Monkeypox a “disease of national significance”. What now?

On the back of the World Health Organization (WHO) declaring the spread of Monkeypox a public health emergency, Australia’s own Chief Medical Officer, Professor Paul Kelly, has this week declared it a “communicable disease incident of national significance” (CDINS).

What does this mean? Are we looking at the early stages of another pandemic like SARS-Cov-2 and is there likely to be another vaccination program?

A CDINS is declared in Australia when a disease outbreak is significant enough to warrant a coordinated national response.

Australia currently has 44 monkeypox cases and this declaration does not necessarily mean that it’s time to panic, according to Associate Professor Paul Griffin from the University of Queensland.

“Whilst the situation now is truly extraordinary with over 20,000 cases globally, it’s actually an infection that’s relatively hard to transmit,” he says.

“These declarations do indicate the significance of the event and should hopefully be the catalyst to facilitate an efficient and more effective response to hopefully bring the situation under better control, but they in no way indicate that this is going to lead to the next global pandemic.”

Professor David Tscharke, an expert on poxviruses from the Australian National University (ANU) says the current epidemiology of monkeypox cases is unusual and that means that vigilance is required across the world.

Monkeypox is caused by an orthopoxvirus that’s closely related to the virus that caused smallpox, the variola virus. Smallpox only infects humans, but monkeypox is an animal virus that occasionally infects humans, and can sometimes spread from person to person.

The infection begins like many respiratory viruses, says Associate Professor Sanjaya Senanayake, a specialist in infectious diseases at ANU.

“Following infection, after a 7–17 day incubation period, there is a flu-like illness with high fevers for a few days before the rash appears,” says Senanayake. “It is quite an extensive rash that lasts for up to four weeks and can lead to permanent disfigurement. Pneumonia, diarrhoea and eye involvement can occur. The death rate is low.”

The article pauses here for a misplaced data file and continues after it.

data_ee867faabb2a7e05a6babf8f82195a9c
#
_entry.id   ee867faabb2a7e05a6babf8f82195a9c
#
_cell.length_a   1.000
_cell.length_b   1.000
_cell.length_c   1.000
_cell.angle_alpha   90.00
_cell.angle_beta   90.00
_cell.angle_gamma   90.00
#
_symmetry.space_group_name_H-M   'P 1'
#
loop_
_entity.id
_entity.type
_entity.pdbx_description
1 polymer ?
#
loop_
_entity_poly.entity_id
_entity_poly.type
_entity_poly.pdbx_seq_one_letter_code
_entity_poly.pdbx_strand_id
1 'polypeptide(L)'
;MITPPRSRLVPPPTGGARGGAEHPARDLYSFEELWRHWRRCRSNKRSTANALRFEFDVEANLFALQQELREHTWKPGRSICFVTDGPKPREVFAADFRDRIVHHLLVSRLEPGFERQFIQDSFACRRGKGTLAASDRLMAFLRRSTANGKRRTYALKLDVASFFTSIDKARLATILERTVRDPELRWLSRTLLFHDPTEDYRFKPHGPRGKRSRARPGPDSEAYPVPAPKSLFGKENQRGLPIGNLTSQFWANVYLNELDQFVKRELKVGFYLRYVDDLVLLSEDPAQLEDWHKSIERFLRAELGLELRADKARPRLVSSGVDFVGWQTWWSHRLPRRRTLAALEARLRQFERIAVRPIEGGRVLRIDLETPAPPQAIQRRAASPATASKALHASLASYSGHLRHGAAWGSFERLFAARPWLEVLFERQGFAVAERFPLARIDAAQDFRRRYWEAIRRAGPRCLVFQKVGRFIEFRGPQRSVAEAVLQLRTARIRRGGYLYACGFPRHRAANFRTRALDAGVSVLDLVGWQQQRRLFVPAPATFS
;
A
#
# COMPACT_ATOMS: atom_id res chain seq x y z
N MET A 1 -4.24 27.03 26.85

But monkeypox has been endemic in Africa for a long time. So why is it spreading across the globe now?

Our research shows that the waning of immunity from smallpox vaccination may be contributing to the increasing outbreaks of monkeypox – it is more than 40–50 years since mass vaccination ceased,” Professor Raina MacIntyre, from UNSW’s Kirby Institute, told the Australian Science Media Centre (AusSMC) in May.

So could another mass vaccination program for smallpox be on the cards?

This week, the Australian Technical Advisory Group on Immunisation (ATAGI) released new advice on who should get the vaccines. They say widespread vaccination of the general population is not currently recommended because of the epidemiology, low risk of infection and limited vaccine supply.

According to the Department of Health, smallpox vaccines are likely to be effective against Monkeypox, and Australia is also trying to get hold of stocks of an additional Monkeypox vaccine, called Jynneos; however, supplies are limited globally.

ATAGI say high-risk contacts, gay and bisexual men, sex workers and immunisation providers will be prioritised to receive the vaccinations.

Murdoch University Professor of Immunology Cassandra Berry told the AusSMC the clear message is to respect how the virus is transmitted, which is largely through direct contact with bodily fluids and virus lesions, and to avoid infection.

“Hand sanitisation is a most effective means of infection control,” she says.

You can read a Q&A with Associate Professor Paul Griffin on the declaration of a CDINS here, or read the AusSMC Expert Reaction on the first cases of Monkeypox in Australia here

This article originally appeared in Science Deadline, a weekly newsletter from the AusSMC.

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